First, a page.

The only suggestion I have concerns reviewing. Every paper seems to me weighted with stacks of reviews, half of which are not worth writing. Some eclectic system should be devised, of reviewing, say, six-months old books, & of these only a selection. This would differentiate the good. But it would be difficult to work & I expect rather invidious.

I have only read Pollard’s introduction to the More book. I have had no time for it. Just now I am deep in Inigo Jones, who fascinates me. Ben—vol. i—is virtually ready, & proofs should start soon.

I may be coming to town soon, & if so, I will write. Kind regards to Mrs. Wilson.

Yours ever
Percy Simpson

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{1} Presumably Onions had been invited to contribute an article to the volume Shakespeare’s Hand in the Play of Sir Thomas More, but failed to do so. Cf. MCKW A3/1.

{2} The first volume of Herford and Simpson’s edition of Ben Jonson’s works appeared this year.

Letter from Percy Simpson to R. B. McKerrow

Oriel College, Oxford.—Supports his idea of issuing a scholarly English journal. Refers to his own unsuccessful attempt in that direction, and makes some suggestions.

(With envelope.)

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Oriel College, Oxford
1 Dec. 1923

Dear Dr. McKerrow

Dover Wilson writes to me of your project of issuing a scholarly English Journal. I sympathize fully with you. Some years ago I mooted here the question of an ‘Oxford Journal of English Studies’, to be conducted by the English School, the staff of the Dictionary, & the Clarendon Press. I also tried to get the English Association to move, but I failed.

I shall be glad to give any help I can, but—frankly—I dread just now taking on more work.

Wilson asks about a scholar for Middle English: R. W. Chambers, if you can get him—a scholar & a literary critic in one, as his Beowulf book & his writings on Piers Plowman show.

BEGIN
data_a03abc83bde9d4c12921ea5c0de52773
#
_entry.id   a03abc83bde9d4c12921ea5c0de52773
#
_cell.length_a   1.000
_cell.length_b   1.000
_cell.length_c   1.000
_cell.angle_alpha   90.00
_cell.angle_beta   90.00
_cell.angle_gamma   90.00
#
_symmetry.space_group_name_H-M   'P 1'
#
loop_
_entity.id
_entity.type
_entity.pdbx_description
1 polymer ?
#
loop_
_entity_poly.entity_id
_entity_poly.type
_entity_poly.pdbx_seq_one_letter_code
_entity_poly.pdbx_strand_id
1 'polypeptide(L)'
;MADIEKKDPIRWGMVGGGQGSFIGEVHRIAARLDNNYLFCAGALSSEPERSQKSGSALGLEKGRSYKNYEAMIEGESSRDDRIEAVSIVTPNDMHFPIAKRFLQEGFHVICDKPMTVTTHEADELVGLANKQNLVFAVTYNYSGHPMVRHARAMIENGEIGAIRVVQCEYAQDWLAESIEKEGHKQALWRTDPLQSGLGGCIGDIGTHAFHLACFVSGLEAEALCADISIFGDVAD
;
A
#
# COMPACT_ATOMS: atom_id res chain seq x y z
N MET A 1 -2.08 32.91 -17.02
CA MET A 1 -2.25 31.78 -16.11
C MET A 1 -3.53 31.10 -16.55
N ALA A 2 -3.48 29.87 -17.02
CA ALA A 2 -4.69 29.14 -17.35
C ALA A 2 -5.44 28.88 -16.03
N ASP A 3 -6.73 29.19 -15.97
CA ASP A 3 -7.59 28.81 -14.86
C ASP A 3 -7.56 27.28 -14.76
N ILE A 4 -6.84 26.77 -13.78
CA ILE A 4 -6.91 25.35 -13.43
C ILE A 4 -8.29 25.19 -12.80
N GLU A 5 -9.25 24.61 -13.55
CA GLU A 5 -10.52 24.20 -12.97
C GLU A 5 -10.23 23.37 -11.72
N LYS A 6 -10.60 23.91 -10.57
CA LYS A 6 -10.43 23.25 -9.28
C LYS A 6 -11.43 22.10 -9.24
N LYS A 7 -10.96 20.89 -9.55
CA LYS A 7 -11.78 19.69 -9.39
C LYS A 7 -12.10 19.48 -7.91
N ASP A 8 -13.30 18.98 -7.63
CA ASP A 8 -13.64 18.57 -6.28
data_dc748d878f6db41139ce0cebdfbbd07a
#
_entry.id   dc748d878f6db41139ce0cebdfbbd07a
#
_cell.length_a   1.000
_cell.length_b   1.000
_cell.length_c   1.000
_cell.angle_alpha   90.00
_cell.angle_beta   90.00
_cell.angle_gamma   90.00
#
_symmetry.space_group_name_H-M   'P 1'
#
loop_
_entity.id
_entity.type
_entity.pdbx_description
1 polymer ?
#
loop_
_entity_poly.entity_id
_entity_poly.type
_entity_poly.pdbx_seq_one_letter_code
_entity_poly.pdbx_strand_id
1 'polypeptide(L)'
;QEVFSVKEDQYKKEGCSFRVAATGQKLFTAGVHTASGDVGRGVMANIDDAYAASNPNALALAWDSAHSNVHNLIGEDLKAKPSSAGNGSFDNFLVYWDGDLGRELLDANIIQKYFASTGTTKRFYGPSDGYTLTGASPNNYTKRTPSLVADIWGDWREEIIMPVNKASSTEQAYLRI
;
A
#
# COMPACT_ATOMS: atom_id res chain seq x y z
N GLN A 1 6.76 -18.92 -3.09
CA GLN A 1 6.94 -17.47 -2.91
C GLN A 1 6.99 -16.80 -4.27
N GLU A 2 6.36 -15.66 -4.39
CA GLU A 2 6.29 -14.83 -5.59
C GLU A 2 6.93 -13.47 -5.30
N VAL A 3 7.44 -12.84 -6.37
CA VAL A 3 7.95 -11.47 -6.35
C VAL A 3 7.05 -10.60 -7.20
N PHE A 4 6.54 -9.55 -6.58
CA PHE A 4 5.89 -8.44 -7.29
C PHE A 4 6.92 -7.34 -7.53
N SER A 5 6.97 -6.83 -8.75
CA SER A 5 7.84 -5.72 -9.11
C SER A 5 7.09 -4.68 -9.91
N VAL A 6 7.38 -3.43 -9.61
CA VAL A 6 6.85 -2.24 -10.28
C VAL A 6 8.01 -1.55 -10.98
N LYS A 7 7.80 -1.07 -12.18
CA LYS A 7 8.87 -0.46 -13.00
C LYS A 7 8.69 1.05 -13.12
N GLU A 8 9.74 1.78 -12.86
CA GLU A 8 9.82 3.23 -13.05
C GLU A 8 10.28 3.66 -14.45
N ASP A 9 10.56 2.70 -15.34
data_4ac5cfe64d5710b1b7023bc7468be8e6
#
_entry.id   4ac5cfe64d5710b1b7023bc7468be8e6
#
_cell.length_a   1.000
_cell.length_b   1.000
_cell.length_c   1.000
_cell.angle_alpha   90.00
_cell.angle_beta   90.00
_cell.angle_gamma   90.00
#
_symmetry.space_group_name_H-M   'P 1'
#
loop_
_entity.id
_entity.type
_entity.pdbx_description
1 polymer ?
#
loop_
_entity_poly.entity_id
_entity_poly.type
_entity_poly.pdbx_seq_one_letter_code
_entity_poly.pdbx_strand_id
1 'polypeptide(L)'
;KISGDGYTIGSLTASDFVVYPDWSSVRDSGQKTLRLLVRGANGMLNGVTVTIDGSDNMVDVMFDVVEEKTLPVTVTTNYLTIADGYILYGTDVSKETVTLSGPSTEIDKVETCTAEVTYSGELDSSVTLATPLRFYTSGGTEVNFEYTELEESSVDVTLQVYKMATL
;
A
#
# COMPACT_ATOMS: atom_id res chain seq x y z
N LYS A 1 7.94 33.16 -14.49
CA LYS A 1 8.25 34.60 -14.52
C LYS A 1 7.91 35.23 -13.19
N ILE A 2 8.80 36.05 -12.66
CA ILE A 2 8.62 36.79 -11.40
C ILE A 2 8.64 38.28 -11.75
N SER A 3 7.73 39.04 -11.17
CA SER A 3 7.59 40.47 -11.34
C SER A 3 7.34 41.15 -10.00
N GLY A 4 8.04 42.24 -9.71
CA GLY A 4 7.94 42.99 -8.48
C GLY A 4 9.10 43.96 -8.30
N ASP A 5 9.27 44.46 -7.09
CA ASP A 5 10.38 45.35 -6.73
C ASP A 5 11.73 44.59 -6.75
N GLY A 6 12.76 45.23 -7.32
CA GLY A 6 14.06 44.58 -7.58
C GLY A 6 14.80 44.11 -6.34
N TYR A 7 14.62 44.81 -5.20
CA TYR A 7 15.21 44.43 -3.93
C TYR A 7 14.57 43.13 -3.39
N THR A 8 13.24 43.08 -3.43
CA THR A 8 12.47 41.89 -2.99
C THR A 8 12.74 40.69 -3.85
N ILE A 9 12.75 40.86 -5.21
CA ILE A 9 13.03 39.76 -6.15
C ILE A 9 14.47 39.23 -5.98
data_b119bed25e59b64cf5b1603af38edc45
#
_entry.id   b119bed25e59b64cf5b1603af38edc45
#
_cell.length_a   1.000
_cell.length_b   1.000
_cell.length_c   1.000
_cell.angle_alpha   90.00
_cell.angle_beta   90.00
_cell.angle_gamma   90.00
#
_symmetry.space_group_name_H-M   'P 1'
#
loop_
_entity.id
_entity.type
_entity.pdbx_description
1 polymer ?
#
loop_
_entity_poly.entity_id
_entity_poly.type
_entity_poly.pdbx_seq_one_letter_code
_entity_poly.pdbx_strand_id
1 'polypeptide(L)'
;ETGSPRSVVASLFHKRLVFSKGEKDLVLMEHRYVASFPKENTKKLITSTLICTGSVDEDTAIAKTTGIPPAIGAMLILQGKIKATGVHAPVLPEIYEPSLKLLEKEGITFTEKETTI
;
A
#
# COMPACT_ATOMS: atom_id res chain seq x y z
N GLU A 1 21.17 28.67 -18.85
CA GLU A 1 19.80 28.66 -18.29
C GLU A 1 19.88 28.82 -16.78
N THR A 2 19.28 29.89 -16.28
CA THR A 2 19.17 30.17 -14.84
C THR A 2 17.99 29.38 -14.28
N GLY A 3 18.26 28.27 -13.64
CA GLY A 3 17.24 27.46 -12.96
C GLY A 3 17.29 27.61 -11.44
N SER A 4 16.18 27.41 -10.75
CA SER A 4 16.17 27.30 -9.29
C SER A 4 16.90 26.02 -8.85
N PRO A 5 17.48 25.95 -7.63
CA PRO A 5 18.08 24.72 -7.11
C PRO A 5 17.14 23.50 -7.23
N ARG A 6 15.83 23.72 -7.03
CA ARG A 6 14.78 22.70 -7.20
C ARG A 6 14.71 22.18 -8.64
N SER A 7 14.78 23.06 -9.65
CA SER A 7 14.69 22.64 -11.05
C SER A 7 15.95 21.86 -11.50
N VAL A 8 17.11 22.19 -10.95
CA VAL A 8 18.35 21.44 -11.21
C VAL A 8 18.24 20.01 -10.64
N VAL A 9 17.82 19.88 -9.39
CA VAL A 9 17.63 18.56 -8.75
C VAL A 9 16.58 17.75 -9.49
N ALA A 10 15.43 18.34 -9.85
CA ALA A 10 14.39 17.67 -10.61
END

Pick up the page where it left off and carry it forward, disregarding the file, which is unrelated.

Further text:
I have one suggestion. Undertakings of this kind always seem to me to get water-logged by the review part. Need every damned thing anybody prints—if you don’t mind my violent way of putting it—get reviewed? Could you without invidiousness select the works {1} you would review, or from time to time print short surveys of study in a particular author or a particular subject. R. W. Chambers some time wrote an excellent report of the stage which the Piers Plowman controversy had reached. {2}

Your paper would, I suppose, be quarterly; or even three times a year, leaving the summer holiday free. I should suggest for its working motto not only Ne quid nimis, but Ne quid saepius. {3}

Yours sincerely
Percy Simpson {4}

Twelve years ago Henry Bradley said of Kenneth Sisam (now at the Clarendon Press) that he was far the first of the young men working at Old & Middle English. Enlist him. I can help if you don’t know him.

Nichol Smith for the eighteenth century if you can get him: he is difficult to get hold of. And, for an occasional article, R. W. Chapman.

On Elizabethan English F. P. Wilson.

From time to time I come across some very able young men. I should like to introduce them to you occasionally.

This is a disjointed letter, but I am in bed with a cold.

PS

[Direction on envelope:] Dr. R. B. McKerrow. | Enderley | Great Missenden | Bucks.

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The envelope was postmarked at Headington, Oxford, at 2.30 p.m. on 3 December 1923.

{1} Reading uncertain.

{2} ‘The Authorship of “Piers Plowman”’, MLR, v (1910). 1–32.

{3} i.e. not only ‘nothing in excess’, but ‘nothing too often’.

{4} Followed by ‘PTO’. A page ends here.